NASHVILLE, Tenn. — As teams around Major League Baseball secure the long-term future of their young stars, the Orioles have inquired about the possibility of doing the same with two of their top talents, according to the players’ agent.

Scott Boras, who represents Gunnar Henderson and Jackson Holliday, said Wednesday the Orioles reach out to him regarding an extension for the infielders “only once or twice a day.”

“Those kinds of things, obviously we listen, and Mike [Elias] and I talk a lot,” Boras continued. “Obviously, our job is to filter those phone calls and relay them to the player, and kind of discuss it and see if it’s something that the player himself is interested in.”

Elias, the Orioles’ executive vice president and general manager, has dodged specific extension questions over the years regarding Henderson, Holliday and catcher Adley Rutschman. On Monday, Elias said extensions are “something we quietly work on in the background, and I hope if we find good deals — we certainly have good players — I hope if we find the right deals, which is not easy to do, then we’re able to add some of those to the list from the Orioles.”

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Beyond that, however, Elias has purposefully stayed mum on the subject, opting against negotiating extensions in public. Historically, Boras has advised his clients to test the open market rather than sign a contract extension early with their club, which complicates any extension discussions.

Another complication came from an interview with Orioles chairman and CEO John Angelos in The New York Times in August. In that story, Angelos said in order to retain their young stars, “we’re going to have to raise the prices here — dramatically.”

“Let’s say we sat down and showed you the financials for the Orioles,” Angelos told The Times (Angelos has offered just that to the Orioles’ beat reporters twice, although there was no follow-through). “You will quickly see that when people talk about giving this player $200 million, that player $150 million, we would be so financially underwater that you’d have to raise the prices massively. Now, are people going to come and pay that?”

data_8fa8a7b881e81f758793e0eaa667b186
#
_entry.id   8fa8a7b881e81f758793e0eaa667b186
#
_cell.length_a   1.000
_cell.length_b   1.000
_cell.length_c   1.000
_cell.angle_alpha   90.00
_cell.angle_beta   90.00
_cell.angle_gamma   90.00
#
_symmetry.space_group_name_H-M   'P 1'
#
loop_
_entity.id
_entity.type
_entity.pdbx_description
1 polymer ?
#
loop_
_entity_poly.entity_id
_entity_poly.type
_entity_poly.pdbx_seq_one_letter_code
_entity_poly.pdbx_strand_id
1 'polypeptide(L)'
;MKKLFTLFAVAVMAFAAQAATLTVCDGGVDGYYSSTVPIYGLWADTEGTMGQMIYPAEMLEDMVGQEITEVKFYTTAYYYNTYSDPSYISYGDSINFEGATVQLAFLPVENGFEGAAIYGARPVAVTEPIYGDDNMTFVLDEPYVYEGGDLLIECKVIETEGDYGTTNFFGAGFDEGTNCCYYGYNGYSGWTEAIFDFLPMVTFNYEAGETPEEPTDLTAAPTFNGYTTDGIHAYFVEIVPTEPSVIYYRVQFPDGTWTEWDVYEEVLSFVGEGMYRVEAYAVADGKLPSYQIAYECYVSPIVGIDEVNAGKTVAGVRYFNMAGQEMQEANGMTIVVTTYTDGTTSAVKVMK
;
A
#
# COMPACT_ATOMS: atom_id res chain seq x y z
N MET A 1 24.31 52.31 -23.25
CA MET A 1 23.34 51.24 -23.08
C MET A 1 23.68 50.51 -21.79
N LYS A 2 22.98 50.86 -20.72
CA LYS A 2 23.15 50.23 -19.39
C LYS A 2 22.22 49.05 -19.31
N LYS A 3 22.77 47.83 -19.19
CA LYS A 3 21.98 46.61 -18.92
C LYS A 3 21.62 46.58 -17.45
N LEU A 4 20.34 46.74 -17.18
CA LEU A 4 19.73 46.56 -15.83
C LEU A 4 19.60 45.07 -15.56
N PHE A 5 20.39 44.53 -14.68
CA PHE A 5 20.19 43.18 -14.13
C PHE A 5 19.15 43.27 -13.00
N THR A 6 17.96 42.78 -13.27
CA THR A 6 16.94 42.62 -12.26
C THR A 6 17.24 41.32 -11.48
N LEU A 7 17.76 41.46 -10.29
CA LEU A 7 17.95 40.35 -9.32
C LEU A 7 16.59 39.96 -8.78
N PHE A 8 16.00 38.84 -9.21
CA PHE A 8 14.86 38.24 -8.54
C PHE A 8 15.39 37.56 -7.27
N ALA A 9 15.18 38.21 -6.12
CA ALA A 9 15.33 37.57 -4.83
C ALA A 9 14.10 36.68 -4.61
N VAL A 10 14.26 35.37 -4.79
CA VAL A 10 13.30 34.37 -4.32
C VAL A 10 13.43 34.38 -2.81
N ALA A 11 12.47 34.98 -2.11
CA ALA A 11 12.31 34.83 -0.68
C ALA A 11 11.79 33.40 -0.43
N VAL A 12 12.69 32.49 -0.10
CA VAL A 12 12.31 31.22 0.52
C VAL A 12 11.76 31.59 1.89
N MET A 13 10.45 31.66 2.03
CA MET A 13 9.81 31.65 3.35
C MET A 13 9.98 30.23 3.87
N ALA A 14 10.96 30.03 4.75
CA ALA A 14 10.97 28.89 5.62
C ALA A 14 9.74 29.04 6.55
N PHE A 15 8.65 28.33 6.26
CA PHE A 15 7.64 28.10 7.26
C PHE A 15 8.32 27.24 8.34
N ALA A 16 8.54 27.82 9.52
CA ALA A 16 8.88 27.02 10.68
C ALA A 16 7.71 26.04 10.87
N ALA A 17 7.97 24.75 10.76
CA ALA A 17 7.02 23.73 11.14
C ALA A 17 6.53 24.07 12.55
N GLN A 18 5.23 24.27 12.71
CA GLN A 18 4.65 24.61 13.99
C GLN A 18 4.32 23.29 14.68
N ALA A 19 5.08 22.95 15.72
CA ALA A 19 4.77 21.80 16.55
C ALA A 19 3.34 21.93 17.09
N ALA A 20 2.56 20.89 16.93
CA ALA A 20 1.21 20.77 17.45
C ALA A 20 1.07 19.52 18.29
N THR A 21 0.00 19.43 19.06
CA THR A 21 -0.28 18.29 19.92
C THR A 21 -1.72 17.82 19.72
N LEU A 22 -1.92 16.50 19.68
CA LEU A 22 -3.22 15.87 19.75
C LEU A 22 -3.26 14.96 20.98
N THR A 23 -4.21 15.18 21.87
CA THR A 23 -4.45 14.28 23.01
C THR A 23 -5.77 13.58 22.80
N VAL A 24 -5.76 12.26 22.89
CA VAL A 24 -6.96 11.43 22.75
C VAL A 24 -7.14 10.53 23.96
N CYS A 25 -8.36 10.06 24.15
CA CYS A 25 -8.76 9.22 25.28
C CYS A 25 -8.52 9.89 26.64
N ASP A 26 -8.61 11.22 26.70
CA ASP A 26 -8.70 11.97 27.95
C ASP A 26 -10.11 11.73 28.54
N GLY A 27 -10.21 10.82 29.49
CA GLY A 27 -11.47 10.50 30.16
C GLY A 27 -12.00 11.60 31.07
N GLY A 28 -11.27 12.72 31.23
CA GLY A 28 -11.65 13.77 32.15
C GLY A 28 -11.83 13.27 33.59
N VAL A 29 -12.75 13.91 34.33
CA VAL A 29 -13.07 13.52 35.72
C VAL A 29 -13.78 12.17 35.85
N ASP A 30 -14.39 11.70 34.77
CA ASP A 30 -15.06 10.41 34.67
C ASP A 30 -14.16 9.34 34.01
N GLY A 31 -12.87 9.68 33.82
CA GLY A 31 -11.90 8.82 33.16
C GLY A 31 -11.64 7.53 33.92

Henderson earned the 2023 American League Rookie of the Year award, a distinction that — beyond his play — will only elevate the price of whatever an extension might require. The 22-year-old hit .255 with an .814 on-base-plus-slugging percentage while playing third base and shortstop.

Holliday, meanwhile, tore through the minor leagues, and he has positioned himself to potentially break spring training with the Orioles. Manager Brandon Hyde said Holliday will be given “every opportunity” to make the club, and Elias said it’s “definitely a very strong possibility” that Holliday will be there on opening day.

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The 20-year-old rose four levels of the minors in 2023, ending the year in Triple-A. At each stage, Holliday appeared at ease with the challenge. As catcher James McCann said Wednesday: “He looks 12 in the face and acts like a 40-year-old veteran.”

There’s recent precedent for signing a highly ranked prospect before their major league debut. The Milwaukee Brewers signed 19-year-old outfielder Jackson Chourio to an eight-year, $82 million deal this week.

Under Elias, the Orioles haven’t handed out a contract guaranteeing a player longer than one year.

Andy Kostka is an Orioles beat writer for The Baltimore Banner. He previously covered the Orioles for The Baltimore Sun. Kostka graduated from the University of Maryland and grew up in Rockville.

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